Monday, April 13, 2015

The Log: What every software engineer should know about real-time data's unifying abstraction

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I joined LinkedIn about six years ago at a particularly interesting time. We were just beginning to run up against the limits of our monolithic, centralized database and needed to start the transition to a portfolio of specialized distributed systems. This has been an interesting experience: we built, deployed, and run to this day a distributed graph database, a distributed search backend, a Hadoop installation, and a first and second generation key-value store.

One of the most useful things I learned in all this was that many of the things we were building had a very simple concept at their heart: the log. Sometimes called write-ahead logs or commit logs or transaction logs, logs have been around almost as long as computers and are at the heart of many distributed data systems and real-time application architectures.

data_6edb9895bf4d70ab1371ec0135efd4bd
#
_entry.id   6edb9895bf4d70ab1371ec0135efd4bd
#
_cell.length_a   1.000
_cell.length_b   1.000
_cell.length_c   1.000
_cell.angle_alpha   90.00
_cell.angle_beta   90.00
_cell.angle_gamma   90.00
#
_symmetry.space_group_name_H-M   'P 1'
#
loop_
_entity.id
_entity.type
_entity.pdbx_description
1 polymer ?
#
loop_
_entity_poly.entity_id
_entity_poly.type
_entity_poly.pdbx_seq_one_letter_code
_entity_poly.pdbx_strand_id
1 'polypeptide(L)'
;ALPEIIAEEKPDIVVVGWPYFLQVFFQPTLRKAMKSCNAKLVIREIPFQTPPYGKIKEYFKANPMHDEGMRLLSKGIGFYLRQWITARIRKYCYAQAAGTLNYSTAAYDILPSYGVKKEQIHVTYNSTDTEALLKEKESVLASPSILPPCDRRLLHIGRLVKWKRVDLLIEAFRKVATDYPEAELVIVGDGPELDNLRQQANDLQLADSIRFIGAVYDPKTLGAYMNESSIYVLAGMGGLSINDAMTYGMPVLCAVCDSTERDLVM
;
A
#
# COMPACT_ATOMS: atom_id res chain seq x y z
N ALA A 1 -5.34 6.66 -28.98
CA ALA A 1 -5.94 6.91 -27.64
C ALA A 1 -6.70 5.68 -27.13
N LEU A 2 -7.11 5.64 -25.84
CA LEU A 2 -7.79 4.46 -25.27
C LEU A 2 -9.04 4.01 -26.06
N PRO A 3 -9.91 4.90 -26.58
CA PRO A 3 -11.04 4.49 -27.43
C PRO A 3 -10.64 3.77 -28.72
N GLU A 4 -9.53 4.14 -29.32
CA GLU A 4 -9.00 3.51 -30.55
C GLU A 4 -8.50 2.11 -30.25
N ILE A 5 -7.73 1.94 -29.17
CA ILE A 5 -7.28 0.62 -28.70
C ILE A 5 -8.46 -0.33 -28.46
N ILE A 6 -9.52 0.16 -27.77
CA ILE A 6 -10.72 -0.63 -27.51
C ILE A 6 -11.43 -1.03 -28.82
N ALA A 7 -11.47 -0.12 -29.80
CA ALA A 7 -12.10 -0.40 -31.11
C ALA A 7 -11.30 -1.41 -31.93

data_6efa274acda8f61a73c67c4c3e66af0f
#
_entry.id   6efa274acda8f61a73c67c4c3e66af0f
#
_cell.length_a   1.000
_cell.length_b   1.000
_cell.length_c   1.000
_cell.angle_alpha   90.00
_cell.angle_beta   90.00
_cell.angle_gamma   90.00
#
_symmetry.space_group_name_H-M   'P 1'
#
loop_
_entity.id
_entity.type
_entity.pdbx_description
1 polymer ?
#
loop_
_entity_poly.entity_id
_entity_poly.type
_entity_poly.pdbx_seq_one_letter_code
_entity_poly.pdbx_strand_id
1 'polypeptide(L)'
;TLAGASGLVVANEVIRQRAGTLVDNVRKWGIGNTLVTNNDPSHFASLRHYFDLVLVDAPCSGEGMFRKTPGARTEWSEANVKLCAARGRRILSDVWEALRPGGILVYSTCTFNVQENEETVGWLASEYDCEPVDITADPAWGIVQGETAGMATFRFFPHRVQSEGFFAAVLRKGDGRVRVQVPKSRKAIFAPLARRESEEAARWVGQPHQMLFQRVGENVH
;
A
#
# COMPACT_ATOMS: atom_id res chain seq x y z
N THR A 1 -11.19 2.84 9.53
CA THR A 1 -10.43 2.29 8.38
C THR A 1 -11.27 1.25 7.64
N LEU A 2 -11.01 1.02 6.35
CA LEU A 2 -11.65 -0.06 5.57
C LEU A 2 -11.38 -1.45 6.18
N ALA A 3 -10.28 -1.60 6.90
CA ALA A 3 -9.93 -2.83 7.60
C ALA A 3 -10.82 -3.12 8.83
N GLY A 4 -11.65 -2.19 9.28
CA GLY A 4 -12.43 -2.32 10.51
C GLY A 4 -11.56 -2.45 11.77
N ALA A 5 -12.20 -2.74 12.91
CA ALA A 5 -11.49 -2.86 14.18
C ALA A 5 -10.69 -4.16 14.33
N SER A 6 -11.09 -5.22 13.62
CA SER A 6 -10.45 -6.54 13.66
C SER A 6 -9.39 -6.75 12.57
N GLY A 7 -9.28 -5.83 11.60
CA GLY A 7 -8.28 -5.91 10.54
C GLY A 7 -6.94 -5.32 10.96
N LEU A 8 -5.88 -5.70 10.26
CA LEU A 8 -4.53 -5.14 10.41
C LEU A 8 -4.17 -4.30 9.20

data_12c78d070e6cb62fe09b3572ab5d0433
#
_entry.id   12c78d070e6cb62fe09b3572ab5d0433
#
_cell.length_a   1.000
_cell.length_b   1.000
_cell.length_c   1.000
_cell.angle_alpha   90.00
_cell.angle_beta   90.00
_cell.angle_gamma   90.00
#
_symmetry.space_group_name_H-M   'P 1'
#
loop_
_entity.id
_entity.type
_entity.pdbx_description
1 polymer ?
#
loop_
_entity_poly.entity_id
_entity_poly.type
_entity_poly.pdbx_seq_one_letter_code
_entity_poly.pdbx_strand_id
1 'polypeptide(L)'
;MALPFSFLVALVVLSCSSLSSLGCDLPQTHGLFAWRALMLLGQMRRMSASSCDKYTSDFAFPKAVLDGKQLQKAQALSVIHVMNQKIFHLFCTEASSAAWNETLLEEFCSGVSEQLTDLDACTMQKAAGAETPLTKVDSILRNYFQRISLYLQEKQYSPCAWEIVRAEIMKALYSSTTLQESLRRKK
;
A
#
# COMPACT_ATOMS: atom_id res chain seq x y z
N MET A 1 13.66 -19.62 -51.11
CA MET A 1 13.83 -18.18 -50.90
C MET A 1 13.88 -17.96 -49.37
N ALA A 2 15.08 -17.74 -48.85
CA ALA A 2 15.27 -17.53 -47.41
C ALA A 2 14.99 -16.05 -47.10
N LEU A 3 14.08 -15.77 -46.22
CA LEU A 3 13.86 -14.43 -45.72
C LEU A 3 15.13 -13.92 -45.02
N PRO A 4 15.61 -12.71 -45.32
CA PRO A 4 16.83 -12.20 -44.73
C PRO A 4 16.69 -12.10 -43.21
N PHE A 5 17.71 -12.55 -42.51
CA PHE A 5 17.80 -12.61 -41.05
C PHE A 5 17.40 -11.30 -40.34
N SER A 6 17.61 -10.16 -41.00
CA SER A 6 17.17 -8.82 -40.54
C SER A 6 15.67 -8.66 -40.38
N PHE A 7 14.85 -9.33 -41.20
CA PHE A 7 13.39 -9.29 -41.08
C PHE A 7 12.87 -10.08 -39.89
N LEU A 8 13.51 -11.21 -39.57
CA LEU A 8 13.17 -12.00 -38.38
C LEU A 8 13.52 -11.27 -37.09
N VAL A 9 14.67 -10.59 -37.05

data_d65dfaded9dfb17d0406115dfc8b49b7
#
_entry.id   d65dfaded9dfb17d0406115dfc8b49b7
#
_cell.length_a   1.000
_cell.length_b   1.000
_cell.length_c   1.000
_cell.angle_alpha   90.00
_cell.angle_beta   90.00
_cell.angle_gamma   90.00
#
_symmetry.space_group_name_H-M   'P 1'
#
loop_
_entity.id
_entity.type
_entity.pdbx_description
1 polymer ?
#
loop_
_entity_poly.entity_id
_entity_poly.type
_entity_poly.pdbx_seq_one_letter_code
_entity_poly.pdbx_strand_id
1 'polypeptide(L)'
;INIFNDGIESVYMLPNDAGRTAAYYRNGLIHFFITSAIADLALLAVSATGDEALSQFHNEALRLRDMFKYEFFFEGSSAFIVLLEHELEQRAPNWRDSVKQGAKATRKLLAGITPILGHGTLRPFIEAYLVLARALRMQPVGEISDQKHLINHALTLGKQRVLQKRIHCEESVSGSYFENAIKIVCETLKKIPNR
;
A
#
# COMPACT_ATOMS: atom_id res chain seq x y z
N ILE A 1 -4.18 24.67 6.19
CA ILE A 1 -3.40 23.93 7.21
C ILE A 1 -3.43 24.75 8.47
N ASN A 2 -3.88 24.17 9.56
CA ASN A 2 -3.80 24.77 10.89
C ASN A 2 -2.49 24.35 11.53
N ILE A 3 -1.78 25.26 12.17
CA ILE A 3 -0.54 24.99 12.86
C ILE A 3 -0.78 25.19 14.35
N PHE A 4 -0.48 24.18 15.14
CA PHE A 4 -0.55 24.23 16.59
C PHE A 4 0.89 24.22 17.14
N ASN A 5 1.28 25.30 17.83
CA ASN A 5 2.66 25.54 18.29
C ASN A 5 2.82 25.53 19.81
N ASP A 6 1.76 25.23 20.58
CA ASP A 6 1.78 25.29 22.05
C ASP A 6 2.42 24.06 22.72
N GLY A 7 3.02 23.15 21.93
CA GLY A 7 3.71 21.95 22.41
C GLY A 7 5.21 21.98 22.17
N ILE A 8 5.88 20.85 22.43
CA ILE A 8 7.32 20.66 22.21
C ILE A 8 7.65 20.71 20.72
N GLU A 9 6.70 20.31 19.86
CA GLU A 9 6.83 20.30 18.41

You can't fully understand databases, NoSQL stores, key value stores, replication, paxos, hadoop, version control, or almost any software system without understanding logs; and yet, most software engineers are not familiar with them. I'd like to change that. In this post, I'll walk you through everything you need to know about logs, including what is log and how to use logs for data integration, real time processing, and system building.

read more here

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